Nanomaterials for Sustainable Development: the UN 2030 goalsView this Special Issue
Influence of Process Parameter on Carbon Nanotube Field Effect Transistor Using Response Surface Methodology
Carbon nanotube field-effect transistor (CNTFET) is a good option to replace silicon for low power consumption application. Recent research shows that CN-FET thermal and electrical properties alter with length, diameter, and gate parameters. Optimization of CNTFET design parameters helps control some of the factors. Double gate and cylindrical gate layouts are introduced to overcome these facts. Carbon nanotubes have an intercapacitance between them that increases as their diameter increases. Total capacitance and inductance of CNTFETs increase with nanotube count. In order to reduce the voltage drop between semiconducting and metallic terminals, the diameter and pitch must be raised. This study employs response surface methodology and ANOVA technique that were used to optimize CNTFET process parameters. Thickness, voltage, delay, and power were all considered. The most affecting parameter was investigated.
CNTFETs have been proposed as CMOS device changeover. It only needs to be combined with high-k dielectric CMOS technology to have other device characteristics. CNTFET is a three-terminal device made up of semiconducting nanotubes that connect the source and drain and act as a carrier channel. It can be electrostatically connected via the third contact (gate). Ding et al. investigated an FDSOI nMOSFET manufactured using a similar technique under the same irradiation environment and bias during irradiation comparison. They also explained how to compare experimental and simulated curves for a fresh TFET with a simulated curve for a TFET irradiated . Sanchez Esqueda et al. demonstrated the development of radiation-induced oxide trapped charge and the production of interface traps in bulk MOSFETs, SOI MOSFETs, and SOI MOSFETs. They also brilliantly explained that the minimum data retention voltage (DRV) as a function of PMOS stress-induced trap building got results from simulations before and after including total ionizing dose (TID) effects as edge leakage in NMOS devices . Ning and Zhang compared the off-state leakage current for I/O FB and TB devices under ON and OFF bias settings. They also looked at the back-gate threshold voltage shift for core FB and TB devices when the bias was turned off. For the core FB and TB devices, they specifically indicated simulated body potential with the channel length (horizontal direction) at the middle depth of the body area and simulated electric field strength (EY) along with the depth (vertical direction) at the middle depth of the BOX under OFF bias condition .
Cress et al. described ionizing dose-hardened CNT transistors with silicon oxynitride gate dielectrics. The irradiation impact causes substantial error operation in the CNTFET integrated circuit. The threshold voltage shift also appears to confirm the device structure in a radiation environment . A CNT network between the source and drain electrodes was irradiated with gamma rays. They exhibited the device’s I-V characteristics before and after 50 kGy irradiation, with VGS ranging from -20 to +20 V at and the averaged Vth dose-dependence. The averaged (difference between before and 10 hours after irradiation) dose-dependency ranges from 5 to 50 kGy . It was clearly stated by Avouris et al. Carbon electronics has been identified as a promising candidate for the next generation of electronics and nanodevices . Tang et al. demonstrated that nanotube-based dosimeters could detect ionizing radiation like 6 MV therapeutic X-rays with greater sensitivity than MOSFET devices. They concluded that the gadget retained its form and functionality after radiation exposure and that the nanotubes were not damaged .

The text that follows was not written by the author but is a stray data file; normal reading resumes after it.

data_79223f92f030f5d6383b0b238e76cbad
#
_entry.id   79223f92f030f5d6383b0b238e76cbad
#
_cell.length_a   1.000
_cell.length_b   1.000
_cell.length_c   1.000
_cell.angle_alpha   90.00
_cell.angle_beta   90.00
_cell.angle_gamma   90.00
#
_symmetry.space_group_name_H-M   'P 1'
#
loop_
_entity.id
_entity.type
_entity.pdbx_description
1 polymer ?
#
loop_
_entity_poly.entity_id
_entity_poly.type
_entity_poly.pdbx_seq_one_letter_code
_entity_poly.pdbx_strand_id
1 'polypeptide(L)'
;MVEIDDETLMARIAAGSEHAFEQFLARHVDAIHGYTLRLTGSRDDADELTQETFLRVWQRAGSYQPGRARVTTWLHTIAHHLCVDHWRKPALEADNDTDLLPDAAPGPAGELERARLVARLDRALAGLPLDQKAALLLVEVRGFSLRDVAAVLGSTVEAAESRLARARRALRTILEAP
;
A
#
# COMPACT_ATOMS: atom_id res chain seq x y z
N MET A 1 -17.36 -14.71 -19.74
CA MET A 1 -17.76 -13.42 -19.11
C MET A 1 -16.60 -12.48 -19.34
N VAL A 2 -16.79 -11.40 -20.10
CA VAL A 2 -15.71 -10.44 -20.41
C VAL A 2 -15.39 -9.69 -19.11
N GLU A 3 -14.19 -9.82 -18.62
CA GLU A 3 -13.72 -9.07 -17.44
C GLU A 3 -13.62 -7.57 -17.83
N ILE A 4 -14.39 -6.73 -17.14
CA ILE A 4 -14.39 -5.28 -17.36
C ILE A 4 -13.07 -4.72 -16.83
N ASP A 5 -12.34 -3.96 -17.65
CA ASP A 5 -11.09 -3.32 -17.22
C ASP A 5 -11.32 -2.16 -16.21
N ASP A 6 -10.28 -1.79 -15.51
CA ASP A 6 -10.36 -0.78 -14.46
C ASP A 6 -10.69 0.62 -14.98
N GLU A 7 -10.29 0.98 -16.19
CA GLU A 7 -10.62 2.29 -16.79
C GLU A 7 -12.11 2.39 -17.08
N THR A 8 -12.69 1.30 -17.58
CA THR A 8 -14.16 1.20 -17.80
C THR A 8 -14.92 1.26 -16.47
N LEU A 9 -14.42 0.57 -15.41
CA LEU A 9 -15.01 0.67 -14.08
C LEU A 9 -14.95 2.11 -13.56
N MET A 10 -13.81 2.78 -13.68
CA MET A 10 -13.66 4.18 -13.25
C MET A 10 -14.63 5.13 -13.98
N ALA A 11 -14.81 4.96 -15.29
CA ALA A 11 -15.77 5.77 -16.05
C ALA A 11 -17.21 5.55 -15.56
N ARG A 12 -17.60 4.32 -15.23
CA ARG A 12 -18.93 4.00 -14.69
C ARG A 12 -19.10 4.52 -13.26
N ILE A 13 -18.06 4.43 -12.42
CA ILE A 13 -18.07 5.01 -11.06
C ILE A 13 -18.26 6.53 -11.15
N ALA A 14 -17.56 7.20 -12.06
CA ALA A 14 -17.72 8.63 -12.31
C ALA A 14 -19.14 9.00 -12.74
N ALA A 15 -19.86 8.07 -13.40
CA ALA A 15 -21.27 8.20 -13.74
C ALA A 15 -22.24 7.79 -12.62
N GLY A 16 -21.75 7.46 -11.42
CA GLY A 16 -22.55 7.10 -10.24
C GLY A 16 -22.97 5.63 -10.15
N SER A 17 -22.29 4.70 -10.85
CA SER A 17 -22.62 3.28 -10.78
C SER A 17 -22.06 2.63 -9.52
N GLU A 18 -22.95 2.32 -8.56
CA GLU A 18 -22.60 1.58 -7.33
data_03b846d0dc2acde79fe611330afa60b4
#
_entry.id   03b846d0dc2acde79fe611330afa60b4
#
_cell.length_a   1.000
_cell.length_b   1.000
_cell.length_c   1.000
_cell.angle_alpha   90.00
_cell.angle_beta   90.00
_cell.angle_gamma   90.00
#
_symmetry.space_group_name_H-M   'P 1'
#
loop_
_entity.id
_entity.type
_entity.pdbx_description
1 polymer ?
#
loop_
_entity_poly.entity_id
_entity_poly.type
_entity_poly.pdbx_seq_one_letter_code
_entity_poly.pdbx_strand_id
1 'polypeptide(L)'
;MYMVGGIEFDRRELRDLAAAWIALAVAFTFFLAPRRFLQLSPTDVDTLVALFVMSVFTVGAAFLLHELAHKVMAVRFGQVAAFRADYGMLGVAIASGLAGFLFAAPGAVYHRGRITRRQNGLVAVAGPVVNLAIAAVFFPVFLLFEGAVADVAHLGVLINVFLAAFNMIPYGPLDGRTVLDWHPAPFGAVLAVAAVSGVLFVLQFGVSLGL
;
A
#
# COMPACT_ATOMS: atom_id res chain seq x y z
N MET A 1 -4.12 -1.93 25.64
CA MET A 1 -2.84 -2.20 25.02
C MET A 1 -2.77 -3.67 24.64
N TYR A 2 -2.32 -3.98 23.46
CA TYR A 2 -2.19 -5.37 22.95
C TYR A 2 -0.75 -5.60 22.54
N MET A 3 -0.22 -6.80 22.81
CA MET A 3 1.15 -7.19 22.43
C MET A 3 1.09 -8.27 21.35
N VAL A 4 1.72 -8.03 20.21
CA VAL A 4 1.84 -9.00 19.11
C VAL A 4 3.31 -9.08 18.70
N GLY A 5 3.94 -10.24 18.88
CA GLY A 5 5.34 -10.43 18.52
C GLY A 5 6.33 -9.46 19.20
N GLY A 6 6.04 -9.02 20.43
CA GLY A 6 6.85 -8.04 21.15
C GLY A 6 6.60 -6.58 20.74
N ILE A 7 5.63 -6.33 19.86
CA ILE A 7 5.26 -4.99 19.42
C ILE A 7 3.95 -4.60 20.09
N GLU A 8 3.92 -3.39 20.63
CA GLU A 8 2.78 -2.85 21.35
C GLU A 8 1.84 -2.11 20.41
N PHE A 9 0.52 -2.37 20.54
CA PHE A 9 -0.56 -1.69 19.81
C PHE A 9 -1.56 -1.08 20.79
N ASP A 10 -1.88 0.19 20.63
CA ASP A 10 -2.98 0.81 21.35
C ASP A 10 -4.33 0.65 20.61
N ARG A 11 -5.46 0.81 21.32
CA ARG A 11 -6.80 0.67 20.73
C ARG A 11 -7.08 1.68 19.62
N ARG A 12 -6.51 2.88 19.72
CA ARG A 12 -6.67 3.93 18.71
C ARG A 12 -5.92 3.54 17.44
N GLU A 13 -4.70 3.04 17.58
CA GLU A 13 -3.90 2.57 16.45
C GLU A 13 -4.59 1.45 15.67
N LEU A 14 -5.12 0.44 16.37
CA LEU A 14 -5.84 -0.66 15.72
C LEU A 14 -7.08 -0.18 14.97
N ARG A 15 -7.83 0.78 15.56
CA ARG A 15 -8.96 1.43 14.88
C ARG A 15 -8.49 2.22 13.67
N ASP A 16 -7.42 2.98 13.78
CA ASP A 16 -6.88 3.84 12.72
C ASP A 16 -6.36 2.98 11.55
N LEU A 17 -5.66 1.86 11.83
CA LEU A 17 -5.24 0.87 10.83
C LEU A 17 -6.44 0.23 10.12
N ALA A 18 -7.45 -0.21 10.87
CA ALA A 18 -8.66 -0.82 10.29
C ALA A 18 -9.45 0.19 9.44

Schrimpf et al. convincingly demonstrated graphs of gate voltage vs. drain current for various relationships and concluded that total-ionizing-dose effects were, on average, less severe for substantially scalable technologies as opposed to preceding methods . Cress et al. distinguished the transfer properties of a back-gated graphene-FET with incremental total ionizing radiation, the same device after 15 minutes of air exposure, and the same device with an additional total ionizing dose (TID). They also highlighted field-effect mobility as a function of TID for a graphene-FET irradiated in vacuum and air and the least amount conductivity for transfer characteristics estimated in a vacuum. The graph drain current vs. gate voltage also clearly demonstrated graphene transistors exposed to varied total ionizing doses . Zhang et al. precisely described how CNTFET devices respond to electrical stress and cycling. They also demonstrated the current drain ID as a function of gate voltage VG for a variety of total doses using an irradiation gate bias of +10 V, as well as the postirradiation annealing time following irradiation to a whole dosage of 1 Mrad (SiO2), likewise with a functional gate bias of +10 V .
Baligidada et al. undoubtedly investigated the effects of restrictions such as the thickness of layer, power derived from the heater, and heater supply rate on properties like storage modulus and loss modulus of several test samples. They also recommended using CCD-RSM to optimize process settings for better mechanical qualities of polyamide parts . Yang and Tarng used orthogonal array, signal-to-noise ratio, and ANOVA to optimize cutting parameters for turning operations and concluded that rotating improved tool life and surface roughness. Tool life and surface roughness were about 225% ideal cutting parameters . Lipin and Govindan briefly described Taguchi methods for designing experiments and investigating records for optimizing processing conditions utilizing orthogonal arrays. They showed the influence of factors on MRR and surface roughness. They concluded that the Taguchi approach could improve tool life, surface roughness, cutting force, and overall productivity .